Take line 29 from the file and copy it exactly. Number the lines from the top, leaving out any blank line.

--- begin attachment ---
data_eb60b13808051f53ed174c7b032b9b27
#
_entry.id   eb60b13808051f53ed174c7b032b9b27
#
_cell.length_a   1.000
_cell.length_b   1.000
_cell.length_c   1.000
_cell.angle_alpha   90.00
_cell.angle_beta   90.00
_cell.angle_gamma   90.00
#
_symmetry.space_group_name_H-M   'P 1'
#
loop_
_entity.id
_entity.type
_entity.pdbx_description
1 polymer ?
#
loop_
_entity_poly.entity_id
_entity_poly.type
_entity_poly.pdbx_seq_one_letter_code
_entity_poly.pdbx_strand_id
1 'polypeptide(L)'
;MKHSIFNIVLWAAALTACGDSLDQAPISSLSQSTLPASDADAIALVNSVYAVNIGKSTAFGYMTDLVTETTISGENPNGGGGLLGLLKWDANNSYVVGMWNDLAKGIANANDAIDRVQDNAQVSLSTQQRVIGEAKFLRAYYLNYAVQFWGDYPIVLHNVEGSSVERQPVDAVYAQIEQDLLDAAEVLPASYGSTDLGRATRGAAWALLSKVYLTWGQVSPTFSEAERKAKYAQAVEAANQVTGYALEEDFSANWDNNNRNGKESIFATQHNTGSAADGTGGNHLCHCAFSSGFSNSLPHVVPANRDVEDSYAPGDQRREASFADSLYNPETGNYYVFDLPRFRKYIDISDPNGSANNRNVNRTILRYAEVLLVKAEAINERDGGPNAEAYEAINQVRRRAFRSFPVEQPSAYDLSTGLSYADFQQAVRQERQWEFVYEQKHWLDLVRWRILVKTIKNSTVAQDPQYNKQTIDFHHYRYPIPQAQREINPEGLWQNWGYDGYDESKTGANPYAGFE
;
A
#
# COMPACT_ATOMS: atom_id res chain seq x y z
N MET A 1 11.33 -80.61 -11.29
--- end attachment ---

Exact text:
#